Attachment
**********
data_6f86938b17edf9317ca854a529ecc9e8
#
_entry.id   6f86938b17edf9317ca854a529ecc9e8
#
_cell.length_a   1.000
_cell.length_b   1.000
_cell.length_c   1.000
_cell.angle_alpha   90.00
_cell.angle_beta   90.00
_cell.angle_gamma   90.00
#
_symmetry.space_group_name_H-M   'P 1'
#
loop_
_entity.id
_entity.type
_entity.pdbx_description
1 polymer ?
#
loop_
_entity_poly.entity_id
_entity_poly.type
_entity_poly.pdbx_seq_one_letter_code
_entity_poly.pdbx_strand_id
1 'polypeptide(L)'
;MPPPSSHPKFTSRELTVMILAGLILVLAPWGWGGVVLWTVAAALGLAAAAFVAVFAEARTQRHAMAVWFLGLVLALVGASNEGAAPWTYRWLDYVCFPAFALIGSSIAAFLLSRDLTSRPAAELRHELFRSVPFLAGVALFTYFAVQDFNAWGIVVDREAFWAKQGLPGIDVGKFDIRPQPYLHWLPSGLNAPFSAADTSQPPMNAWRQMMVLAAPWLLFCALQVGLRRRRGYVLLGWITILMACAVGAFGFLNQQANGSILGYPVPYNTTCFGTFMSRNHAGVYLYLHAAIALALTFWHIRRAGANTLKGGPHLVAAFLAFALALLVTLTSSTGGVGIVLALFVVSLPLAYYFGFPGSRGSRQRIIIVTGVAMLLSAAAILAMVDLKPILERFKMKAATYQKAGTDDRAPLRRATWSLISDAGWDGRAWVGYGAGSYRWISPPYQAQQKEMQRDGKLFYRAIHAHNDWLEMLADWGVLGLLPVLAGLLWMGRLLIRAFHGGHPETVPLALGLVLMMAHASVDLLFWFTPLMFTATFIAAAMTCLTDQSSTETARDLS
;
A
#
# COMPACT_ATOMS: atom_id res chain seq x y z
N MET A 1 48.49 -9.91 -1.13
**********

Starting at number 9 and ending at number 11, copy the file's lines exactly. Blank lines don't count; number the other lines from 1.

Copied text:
_cell.angle_beta   90.00
_cell.angle_gamma   90.00
#